The Sydney siege is a further confirmation of how vital is our prayer and work for community harmony, not least through the Toowoomba ‘Model City of Peace and Harmony’ initiative. When such terrible events happen, as they happen in different ways daily across the world, they can either erode our trust in one another or impel us to renew our faith in the love at the heart of the universe, differently displayed in various faiths and cultures. The strong base of relationships we have already established in Toowoomba certainly puts us in a good position to support those who are afflicted, to share solidarity with Muslims and others who are afraid or fear victimisation, and to create new partnerships for peace in our lives and wider world. The recent events in Sydney remind us again of how ‘no one is an island’ and how we are all affected by what else happens in our world. At home, Australia has mercifully been free of such events but it has always been connected to them overseas. Such connections can now make us afraid, if we let them, or they can make us stronger than ever in the things that truly matter.
From a Christian perspective, terror at Christmas should hardly be a surprise. Terror is written into the Christmas story itself. For Jesus was born into an oppressive and violent society, and, according to the scriptural stories, the holy family was forced to flee into Egypt as refugees, in the face of Herod’s massacre of the innocents. Yet Christ’s birth stands as a sign that such darkness, then and now, is not the end. There is something much, much stronger and deeper and transforming. So let us trust in that Spirit, shown also in the Magi, people of very different faith and culture, who left their comfort to share the light and love of God at the birth of Jesus. May that peace prevail in our hearts, our community and our world, that Toowoomba with Sydney may be fresh beacons of compassion and peace in the days ahead. Let us ride together on the path of peace.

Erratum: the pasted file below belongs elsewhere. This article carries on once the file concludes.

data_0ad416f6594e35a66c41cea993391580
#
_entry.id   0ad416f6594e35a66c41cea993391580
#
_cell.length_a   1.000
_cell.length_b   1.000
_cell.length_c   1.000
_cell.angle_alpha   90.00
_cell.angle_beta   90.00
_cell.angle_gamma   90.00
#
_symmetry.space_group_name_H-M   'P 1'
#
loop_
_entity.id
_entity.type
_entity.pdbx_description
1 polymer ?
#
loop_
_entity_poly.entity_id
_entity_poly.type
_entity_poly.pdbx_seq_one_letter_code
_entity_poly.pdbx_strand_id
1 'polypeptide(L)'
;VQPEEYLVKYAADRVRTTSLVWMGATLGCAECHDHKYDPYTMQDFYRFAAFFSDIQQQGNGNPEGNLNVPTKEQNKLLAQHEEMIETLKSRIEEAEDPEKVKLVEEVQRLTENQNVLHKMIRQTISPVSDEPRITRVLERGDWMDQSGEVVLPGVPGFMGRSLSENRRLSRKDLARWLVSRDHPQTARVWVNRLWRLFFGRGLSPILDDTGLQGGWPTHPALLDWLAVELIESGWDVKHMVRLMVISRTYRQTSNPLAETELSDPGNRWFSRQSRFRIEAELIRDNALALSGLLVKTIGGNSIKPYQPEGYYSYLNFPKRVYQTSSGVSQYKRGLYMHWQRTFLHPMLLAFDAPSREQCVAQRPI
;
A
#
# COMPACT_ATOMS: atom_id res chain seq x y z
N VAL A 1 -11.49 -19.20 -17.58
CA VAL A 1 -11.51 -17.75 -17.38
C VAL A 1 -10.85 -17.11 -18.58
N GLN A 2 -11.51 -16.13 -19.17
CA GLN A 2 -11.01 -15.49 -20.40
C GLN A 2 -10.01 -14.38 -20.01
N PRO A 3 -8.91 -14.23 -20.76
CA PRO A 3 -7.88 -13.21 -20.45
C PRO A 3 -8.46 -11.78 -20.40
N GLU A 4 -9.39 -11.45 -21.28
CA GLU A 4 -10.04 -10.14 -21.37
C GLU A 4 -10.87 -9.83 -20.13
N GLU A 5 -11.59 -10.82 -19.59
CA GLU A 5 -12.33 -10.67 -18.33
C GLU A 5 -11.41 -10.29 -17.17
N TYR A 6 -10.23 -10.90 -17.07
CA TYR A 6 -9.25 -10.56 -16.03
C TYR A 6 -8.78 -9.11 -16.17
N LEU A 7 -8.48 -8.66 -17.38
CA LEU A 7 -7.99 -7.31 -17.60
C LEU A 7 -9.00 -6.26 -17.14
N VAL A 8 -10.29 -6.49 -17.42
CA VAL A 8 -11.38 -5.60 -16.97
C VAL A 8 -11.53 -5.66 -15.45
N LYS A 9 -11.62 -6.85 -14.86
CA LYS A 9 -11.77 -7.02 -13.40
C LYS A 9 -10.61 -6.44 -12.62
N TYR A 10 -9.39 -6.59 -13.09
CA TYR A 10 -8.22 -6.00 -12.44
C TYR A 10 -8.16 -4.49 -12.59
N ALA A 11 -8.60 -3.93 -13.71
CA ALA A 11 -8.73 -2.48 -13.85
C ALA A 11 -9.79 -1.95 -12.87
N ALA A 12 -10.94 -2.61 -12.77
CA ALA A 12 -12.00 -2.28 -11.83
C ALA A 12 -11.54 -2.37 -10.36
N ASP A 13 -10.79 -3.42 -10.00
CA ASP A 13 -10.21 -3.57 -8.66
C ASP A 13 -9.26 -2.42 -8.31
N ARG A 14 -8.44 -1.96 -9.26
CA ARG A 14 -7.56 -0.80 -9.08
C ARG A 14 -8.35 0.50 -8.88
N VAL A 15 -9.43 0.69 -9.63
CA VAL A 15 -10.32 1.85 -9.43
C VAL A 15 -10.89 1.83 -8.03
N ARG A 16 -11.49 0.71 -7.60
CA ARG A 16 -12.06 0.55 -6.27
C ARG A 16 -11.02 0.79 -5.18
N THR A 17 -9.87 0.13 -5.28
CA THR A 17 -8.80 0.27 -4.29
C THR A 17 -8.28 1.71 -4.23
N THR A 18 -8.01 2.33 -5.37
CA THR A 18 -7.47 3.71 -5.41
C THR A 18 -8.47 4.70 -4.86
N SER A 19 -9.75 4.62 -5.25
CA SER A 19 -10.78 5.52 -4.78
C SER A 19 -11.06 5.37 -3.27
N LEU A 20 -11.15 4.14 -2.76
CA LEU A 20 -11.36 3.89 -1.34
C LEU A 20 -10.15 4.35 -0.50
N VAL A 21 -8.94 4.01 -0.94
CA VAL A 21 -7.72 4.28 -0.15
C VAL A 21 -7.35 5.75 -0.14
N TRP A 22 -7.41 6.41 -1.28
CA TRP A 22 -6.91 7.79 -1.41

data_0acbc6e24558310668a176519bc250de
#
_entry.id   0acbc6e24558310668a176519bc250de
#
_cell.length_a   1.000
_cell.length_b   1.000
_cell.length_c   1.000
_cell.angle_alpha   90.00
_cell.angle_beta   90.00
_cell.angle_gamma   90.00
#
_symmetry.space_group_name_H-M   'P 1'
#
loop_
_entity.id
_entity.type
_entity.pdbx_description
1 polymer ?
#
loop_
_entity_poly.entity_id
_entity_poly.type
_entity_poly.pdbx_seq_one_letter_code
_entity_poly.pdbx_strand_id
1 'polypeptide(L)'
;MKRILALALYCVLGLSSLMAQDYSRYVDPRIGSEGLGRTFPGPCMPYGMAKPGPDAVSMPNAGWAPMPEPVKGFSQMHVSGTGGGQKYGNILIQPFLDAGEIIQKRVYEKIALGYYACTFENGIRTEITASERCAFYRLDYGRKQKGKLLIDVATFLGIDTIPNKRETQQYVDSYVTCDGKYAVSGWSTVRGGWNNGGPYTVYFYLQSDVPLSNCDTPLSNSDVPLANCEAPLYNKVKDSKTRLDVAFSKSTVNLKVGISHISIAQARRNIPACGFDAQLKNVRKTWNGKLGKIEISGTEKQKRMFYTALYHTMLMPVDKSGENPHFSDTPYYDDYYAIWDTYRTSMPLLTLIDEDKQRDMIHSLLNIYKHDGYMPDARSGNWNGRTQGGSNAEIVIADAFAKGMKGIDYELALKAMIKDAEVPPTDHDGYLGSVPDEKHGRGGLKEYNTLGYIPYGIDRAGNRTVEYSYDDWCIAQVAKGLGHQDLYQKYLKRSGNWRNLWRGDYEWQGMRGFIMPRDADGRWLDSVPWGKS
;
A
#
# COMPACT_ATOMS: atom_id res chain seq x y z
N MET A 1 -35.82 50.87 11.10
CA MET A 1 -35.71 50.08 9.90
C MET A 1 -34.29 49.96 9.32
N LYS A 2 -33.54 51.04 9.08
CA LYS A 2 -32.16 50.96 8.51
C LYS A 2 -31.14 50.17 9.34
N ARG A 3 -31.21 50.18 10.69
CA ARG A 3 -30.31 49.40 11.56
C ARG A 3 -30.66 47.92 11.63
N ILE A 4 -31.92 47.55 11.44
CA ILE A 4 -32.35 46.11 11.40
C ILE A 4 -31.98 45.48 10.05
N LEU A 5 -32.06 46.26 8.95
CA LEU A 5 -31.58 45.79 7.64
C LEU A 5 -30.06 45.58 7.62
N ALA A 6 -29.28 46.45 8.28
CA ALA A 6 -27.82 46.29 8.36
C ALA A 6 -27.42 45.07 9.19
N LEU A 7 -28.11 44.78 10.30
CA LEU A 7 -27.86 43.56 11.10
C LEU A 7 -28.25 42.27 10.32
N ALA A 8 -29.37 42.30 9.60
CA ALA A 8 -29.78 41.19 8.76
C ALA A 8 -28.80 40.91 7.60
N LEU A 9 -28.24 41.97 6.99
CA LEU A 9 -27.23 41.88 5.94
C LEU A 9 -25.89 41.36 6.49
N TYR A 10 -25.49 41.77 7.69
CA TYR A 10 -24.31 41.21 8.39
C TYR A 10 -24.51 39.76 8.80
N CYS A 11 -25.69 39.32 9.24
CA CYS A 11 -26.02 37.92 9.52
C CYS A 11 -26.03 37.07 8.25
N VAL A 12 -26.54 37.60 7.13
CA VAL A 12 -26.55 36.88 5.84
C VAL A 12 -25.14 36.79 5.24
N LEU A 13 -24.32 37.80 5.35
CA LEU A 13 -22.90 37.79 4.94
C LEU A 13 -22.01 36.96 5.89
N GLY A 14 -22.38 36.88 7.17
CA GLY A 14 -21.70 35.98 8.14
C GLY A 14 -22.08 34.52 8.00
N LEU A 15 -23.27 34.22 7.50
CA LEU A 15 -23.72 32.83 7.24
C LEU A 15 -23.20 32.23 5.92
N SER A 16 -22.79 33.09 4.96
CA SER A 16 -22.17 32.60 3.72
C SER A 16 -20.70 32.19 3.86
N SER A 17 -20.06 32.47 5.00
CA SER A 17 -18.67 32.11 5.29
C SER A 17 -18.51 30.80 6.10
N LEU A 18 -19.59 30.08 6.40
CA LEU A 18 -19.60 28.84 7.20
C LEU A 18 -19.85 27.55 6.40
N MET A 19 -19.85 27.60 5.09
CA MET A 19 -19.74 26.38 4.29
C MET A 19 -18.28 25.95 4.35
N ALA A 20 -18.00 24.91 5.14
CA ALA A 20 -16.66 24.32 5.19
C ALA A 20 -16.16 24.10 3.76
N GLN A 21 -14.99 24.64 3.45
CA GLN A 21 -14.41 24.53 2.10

Recent events overseas have increased concern for security in Western countries and sparked incidents which have raised understandable community anxiety. As Christians concerned for the welfare of all our neighbours we consequently therefore continue to pray for all those who are most directly affected by violence or its threat. We remember particularly the peoples of the Middle East at this time, especially those who are persecuted, forced into flight as refugees, injured, killed, or bereaved. We pray for all those in positions of authority and influence who make difficult decisions about violence and security, remembering especially our Prime Minister and Federal Government, military, security and police personnel. May compassion be combined with wisdom, determined courage with insight. As national security levels are raised, let us however also raise our peace and understanding levels. For in the case of Anglicans at least, the current situation certainly calls us back to the 4th Mark of Mission of the Anglican Communion:
To seek to transform unjust structures of society, to challenge violence of every kind and to pursue peace and reconciliation....
It was a delight to meet with local Muslims today to affirm our shared concern for one another, our city and peace in the world. A number of people spoke well, not least Dr Shahab Abdullah the spokesman for the local Iraqi Muslim community. Tea and cake then helped seal the deal. What a contrast with the over-reaction of some, including those who closed three local military museums this week, thus, to my mind, exacerbating community anxiety rather than alleviating it. Even the police present seemed a bit embarrassed about currently having to wear firearms as part of the security reaction to recent events. Whether that is alarmist or not, it certainly does not reassure those of us who tend to feel less secure in the presence of weaponry rather than with it. More positively, it was a joy to speak with five Indonesian Muslim women who are in their last week of five in Toowoomba. They spoke with wonderful pleasure of their experience here, not least the excited interest they had conjured up in visiting a local school yesterday. Once again the benefits of 'table fellowship' shone through: last week in the Buddhist monastery, Sunday in St Luke's, today among USQ Muslims. Such is an important path to peace. As another Christian pointed out to me last week, in a much more conservative Christian setting, Jesus was much more a guest than a host. Should more be willing to step out of their comfort zones and risk vulnerability, there would similarly be much more joy and solidarity to quell our own anxieties and transform the world's genuine fears. Anyone for another cup of tea?